Crisis Note 2007-4: Where's the Balance Sheet? Or, In Whom Do We Trust?


I asked this question in Crisis Note II, and its still THE question to answer. I don't think ANYTHING the Fed and other central banks have done to date can have any impact on the funding freeze. We are all basically participants in a collateralized lending business. If our counterparties don't have sufficient fungible collateral, no one will lend to them. With rising Level 3 assets, the stated capital numbers of banks and brokers are rather meaningless, as level 3 assets are by definition non-funglible. And no one knows better what games are being played in Level 3 than the banks themselves. Thus the banks won't lend to each other, and LIBOR has become a quote, with no transactions in any size (we hear and read), and is not a market at present. Safe cash bonds are clearing well above libor. If and when the LIBOR market reopens, I think its yields will RISE to approach the cash bonds. The TED spread is likely to go to unprecendented levels in 2008 (350-400 wont surprise me).

What does it take for the LIBOR markets to restart? Collateral, in the form of real capital behind the banks and investment banks. This means they have to dilute their current shareholders and recapitalize in a big way. My recommendation for a safe level: 10% over and above their Level 3 assets. That may mean a 25% or greater dilution for many of these institutions.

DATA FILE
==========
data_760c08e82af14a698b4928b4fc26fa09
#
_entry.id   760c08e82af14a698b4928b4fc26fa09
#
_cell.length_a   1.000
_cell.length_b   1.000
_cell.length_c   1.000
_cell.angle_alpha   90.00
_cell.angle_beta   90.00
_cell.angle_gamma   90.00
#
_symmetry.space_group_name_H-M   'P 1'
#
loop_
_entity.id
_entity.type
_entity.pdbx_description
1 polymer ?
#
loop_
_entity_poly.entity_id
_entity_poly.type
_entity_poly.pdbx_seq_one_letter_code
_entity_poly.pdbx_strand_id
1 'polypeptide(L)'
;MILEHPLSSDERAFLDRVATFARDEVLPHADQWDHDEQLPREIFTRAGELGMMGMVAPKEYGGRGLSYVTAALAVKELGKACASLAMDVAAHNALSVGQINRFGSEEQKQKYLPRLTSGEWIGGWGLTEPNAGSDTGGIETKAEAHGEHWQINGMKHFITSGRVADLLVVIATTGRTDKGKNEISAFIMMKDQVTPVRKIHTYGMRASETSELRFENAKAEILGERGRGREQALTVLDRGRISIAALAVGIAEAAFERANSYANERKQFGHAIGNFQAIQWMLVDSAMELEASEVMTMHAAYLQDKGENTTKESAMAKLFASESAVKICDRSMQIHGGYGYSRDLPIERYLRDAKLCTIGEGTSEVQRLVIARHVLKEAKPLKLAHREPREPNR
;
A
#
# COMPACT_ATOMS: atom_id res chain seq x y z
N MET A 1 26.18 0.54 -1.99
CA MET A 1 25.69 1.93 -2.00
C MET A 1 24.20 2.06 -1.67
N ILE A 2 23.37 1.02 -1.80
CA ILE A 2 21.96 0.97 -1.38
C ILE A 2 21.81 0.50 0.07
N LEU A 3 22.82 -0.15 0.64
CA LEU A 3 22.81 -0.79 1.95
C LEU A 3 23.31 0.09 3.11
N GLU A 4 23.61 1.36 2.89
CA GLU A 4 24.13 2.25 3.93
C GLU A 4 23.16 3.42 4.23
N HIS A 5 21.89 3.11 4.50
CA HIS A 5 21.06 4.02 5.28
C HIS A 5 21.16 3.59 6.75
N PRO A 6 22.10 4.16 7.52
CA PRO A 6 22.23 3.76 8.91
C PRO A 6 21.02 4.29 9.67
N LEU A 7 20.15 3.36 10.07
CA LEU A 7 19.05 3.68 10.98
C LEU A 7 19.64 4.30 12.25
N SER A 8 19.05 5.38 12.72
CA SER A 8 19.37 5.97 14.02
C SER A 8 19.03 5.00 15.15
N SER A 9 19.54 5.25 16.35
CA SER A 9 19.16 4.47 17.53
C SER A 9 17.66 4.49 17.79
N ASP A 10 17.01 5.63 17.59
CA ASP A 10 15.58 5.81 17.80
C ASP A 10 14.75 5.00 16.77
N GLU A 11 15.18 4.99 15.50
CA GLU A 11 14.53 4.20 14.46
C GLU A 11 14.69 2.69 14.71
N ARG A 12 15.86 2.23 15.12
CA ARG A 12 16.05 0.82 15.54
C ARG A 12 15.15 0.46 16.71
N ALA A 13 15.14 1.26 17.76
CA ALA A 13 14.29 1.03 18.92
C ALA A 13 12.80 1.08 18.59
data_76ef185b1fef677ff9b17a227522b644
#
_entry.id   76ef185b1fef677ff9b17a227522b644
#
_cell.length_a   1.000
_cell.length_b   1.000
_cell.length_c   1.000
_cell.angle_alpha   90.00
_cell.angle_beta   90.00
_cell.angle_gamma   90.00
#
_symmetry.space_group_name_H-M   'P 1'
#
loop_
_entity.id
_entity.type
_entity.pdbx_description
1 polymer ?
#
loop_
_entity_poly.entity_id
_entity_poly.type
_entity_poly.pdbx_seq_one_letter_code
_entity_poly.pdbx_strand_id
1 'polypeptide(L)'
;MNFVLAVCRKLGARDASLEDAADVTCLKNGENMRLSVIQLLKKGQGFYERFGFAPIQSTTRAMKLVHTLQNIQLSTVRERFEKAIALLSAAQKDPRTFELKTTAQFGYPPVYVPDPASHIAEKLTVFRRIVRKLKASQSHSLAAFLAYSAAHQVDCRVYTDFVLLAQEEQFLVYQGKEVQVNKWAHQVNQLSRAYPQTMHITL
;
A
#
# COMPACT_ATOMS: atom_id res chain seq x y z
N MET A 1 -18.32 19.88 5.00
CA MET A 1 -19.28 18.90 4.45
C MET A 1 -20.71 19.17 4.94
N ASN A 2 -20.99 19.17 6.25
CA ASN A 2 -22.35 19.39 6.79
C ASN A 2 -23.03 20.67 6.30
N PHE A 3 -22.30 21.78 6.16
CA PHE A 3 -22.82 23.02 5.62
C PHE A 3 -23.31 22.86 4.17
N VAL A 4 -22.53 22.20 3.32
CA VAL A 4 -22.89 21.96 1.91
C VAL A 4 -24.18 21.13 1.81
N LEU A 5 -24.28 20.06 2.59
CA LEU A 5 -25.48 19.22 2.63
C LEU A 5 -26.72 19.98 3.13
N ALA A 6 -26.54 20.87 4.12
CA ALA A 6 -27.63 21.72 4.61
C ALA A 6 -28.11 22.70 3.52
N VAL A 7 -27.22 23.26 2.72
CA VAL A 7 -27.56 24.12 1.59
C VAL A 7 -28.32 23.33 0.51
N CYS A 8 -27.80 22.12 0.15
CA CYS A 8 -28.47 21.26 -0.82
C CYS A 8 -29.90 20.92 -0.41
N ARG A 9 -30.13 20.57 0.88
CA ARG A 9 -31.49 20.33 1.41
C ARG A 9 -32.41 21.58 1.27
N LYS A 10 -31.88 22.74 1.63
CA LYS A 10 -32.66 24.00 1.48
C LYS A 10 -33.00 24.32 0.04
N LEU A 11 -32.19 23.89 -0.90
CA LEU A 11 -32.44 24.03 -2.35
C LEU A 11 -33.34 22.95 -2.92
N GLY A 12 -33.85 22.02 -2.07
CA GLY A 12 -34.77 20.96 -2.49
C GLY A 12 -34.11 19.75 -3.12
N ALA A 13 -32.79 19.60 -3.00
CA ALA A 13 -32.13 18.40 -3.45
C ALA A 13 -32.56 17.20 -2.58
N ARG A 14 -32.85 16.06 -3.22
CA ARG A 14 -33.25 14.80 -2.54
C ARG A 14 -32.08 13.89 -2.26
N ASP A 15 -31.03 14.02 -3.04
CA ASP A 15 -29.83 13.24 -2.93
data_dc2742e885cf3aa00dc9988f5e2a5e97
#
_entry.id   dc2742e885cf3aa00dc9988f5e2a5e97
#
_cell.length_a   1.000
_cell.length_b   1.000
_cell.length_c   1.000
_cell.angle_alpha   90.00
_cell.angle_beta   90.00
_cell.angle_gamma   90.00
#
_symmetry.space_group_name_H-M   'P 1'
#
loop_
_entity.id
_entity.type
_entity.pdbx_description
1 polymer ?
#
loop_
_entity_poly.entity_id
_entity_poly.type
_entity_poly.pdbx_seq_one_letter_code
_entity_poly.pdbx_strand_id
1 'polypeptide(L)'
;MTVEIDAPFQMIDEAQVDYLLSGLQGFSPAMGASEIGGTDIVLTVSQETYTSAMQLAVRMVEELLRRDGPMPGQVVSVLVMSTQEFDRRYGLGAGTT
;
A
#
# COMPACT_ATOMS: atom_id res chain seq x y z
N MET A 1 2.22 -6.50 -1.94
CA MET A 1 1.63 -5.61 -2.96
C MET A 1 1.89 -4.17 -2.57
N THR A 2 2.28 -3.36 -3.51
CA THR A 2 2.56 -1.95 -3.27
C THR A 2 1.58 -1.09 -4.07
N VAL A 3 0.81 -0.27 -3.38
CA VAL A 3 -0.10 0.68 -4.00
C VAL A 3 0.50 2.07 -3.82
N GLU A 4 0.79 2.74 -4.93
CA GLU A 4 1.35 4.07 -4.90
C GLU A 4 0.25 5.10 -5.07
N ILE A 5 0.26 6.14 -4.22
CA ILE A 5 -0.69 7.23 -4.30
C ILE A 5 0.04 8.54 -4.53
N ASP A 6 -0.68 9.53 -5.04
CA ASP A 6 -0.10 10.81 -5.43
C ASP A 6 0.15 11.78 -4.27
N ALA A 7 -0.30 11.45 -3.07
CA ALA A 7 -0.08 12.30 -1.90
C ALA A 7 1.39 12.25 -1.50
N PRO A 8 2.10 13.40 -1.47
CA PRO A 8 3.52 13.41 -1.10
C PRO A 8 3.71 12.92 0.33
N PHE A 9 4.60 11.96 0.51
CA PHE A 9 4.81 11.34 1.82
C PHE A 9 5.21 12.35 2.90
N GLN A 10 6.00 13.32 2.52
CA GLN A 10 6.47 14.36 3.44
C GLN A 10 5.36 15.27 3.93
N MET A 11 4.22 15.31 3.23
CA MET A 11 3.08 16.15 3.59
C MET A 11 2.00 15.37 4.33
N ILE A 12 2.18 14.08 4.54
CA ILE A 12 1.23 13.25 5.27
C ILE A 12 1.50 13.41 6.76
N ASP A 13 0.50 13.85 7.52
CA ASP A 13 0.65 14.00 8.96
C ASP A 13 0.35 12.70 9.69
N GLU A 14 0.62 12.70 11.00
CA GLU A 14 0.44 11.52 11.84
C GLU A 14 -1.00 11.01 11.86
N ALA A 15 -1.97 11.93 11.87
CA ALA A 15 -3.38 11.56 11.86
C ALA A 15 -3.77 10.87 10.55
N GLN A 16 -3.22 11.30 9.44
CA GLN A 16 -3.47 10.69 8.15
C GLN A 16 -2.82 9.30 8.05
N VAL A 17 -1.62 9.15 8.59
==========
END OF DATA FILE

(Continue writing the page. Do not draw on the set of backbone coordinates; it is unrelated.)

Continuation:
So, what about the Fed and other central banks’ new pet project? Well, I don't think it can work, as it does not raise new capital for the banks. MLEC had a better chance of working, as it would take assets off balance sheets, leading to deleveraging. This maintains the size of balance sheets, and in fact lowers capital ratios as it increases liabilities instead of forcing sales and deleveraging. I don't think it will spur lending, as they still won't have free capital to leverage up.

If we're going to print dollars anyway (and the other central banks, euros), I think a better solution might be for the central banks to buy a 10-25% stake in the institutions that they deem to be worth saving and necessary for national security (yes, make them into an agency) (my nomination for the FED to buy into is BOA, as it has America in its name); and allowing the rest to be purchased by the sovereign wealth funds. This will give all the banks enough capital to start playing in the markets again, and give their counterparties comfort that their liabilities will not be worthless.

If this comes to pass, will LIBOR get renamed the London Inter Agency Rate? It already appears that way.

Note: These are solely my opinions, not those of my employer, MF Global Securities Inc.

Samir Shah, 12/13/2007